Does the inclusion of the extra content and DLC help placate those that were waiting for the PC version from the start?

You know, the PC version is something that we always wanted to do from the gets go. The very instant that Microsoft gave us the blessing to be able to do it, we started work on it instantly. We put it out as quickly as possible.

Some people are saying, "what's with all these staggered releases? It's coming out of Steam first, then it's coming out on some additional channels later, than its coming out at retail? It doesn't sound very organised." My answer has been that, no, it doesn't sound very organised. These are just little boys trying to get it out people as quickly as possible. We didn't want people to wait a minute longer.

As soon as the Steam date was locked in its going to come out there, as soon as we have an Origin date it's going to come out there. The retail version is coming out on March 2, about two weeks later, and of course there are some production things that need to be done, such as creating some of the extra items that have been included. But one thing we wanted to do was to give PC gamers a PC version that they can be proud of.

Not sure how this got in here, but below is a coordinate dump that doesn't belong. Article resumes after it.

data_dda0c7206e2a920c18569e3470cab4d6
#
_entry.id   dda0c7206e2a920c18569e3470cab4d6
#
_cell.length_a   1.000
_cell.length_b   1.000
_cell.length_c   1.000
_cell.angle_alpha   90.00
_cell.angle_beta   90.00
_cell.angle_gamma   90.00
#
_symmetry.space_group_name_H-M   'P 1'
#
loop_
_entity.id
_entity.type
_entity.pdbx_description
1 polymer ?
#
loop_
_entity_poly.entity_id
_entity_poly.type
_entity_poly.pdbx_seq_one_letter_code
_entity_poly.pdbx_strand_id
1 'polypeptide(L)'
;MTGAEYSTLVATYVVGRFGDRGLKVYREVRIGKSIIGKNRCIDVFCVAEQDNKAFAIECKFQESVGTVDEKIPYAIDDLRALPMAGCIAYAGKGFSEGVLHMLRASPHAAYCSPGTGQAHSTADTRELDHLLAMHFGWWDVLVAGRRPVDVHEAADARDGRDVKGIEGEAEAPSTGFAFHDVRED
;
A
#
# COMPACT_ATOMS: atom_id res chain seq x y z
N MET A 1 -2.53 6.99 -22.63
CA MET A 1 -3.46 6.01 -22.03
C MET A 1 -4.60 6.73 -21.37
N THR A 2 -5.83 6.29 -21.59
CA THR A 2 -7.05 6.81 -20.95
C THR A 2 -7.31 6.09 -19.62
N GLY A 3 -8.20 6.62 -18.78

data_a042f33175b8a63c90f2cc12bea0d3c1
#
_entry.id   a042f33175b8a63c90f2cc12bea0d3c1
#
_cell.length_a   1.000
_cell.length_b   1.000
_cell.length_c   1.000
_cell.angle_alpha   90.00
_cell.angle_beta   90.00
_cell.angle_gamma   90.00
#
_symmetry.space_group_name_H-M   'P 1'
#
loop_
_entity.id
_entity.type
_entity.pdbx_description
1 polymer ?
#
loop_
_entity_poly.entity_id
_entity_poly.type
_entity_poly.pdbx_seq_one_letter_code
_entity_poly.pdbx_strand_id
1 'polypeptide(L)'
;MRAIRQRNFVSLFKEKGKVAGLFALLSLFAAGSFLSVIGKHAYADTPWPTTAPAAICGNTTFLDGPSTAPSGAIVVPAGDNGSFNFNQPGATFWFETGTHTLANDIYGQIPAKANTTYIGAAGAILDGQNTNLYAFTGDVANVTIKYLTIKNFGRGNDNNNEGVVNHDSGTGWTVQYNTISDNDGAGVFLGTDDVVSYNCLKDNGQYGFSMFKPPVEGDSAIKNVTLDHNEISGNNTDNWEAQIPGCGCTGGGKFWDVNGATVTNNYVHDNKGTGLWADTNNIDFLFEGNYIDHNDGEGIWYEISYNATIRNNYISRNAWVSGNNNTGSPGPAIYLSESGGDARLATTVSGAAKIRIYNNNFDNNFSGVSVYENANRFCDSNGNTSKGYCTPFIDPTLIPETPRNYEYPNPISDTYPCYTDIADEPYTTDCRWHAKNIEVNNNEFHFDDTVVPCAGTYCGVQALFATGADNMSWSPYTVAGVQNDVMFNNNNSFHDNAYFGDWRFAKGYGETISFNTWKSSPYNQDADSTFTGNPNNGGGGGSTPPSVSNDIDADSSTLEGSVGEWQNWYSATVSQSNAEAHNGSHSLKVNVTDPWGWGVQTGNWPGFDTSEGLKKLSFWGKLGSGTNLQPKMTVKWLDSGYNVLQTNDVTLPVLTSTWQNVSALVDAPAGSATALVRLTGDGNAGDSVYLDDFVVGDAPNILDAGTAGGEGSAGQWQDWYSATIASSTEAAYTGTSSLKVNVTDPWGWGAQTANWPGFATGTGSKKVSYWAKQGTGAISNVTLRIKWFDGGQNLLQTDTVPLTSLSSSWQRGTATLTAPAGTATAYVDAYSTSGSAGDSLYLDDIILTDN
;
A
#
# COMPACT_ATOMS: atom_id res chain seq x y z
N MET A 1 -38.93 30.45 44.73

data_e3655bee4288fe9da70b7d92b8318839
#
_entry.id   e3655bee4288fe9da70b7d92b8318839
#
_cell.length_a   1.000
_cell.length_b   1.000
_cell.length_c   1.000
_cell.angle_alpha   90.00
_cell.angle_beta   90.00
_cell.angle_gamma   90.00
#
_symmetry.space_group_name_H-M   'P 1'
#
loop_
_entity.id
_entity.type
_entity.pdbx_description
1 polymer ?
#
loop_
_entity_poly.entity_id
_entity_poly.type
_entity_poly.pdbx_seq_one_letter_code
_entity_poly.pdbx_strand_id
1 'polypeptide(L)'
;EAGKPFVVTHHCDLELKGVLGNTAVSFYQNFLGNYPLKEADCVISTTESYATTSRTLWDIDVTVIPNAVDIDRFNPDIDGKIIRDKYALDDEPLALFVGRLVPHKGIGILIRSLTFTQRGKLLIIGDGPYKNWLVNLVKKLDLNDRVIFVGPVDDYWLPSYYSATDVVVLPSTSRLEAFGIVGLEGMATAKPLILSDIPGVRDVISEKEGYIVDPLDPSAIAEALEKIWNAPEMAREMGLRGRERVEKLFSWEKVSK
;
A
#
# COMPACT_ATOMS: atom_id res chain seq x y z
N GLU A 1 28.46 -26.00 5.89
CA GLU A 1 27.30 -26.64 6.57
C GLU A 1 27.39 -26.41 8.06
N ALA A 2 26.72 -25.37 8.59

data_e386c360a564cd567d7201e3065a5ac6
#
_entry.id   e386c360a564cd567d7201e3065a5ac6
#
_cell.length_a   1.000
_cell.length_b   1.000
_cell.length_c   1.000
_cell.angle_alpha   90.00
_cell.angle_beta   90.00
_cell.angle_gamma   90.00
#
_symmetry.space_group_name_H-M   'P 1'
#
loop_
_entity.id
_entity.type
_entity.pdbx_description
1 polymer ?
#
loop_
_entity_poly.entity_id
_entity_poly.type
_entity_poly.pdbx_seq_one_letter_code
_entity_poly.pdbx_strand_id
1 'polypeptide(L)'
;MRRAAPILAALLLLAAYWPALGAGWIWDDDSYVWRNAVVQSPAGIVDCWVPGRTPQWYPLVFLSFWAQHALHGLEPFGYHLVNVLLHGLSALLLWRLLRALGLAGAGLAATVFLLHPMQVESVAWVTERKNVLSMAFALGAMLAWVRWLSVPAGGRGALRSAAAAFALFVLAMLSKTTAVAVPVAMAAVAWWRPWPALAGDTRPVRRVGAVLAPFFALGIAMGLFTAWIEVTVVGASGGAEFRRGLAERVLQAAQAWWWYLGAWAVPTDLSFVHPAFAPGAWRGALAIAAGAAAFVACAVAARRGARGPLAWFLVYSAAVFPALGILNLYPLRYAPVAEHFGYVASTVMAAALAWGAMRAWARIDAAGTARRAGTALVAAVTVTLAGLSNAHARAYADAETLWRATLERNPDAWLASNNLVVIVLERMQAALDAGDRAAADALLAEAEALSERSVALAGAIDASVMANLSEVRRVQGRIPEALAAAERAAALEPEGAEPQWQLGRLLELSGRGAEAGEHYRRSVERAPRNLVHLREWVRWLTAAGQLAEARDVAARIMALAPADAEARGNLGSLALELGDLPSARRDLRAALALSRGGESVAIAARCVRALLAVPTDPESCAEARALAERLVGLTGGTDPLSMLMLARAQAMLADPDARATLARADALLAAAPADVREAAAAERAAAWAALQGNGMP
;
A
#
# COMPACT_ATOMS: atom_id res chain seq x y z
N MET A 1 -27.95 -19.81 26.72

All of the versions that we are putting out, wherever it''s going, we already decided that the DLC will be included; people wont have pay for those separately. For the limited collector's edition on Steam, we have got a ton of cool contents going in there. We've got the Alan Wake Files, we've got the soundtrack, we've got the cinematic score, we've got the got the developer commentary in-game, we got the development diaries, and a bunch of other stuff.

We've gone and done a very special deal with Nordic Games, who are going to bring the retail version out, and we've worked with them closely to bring out a cool package.

There's two packages coming out for retail. There's the standard package, which is actually better than standard because it's got the game, the two pieces of DLC, it's got the cinematic score, it's got a sticker set, it's got a double sided poster, it's got five postcards. And then we have the limited collector's edition, which has everything the standard edition has, plus the developer diaries, the developer commentary and then the Alan Wake Files book. It's a really cool package.

Why did you decide to self-publish it? Was Microsoft offered first refusal on it?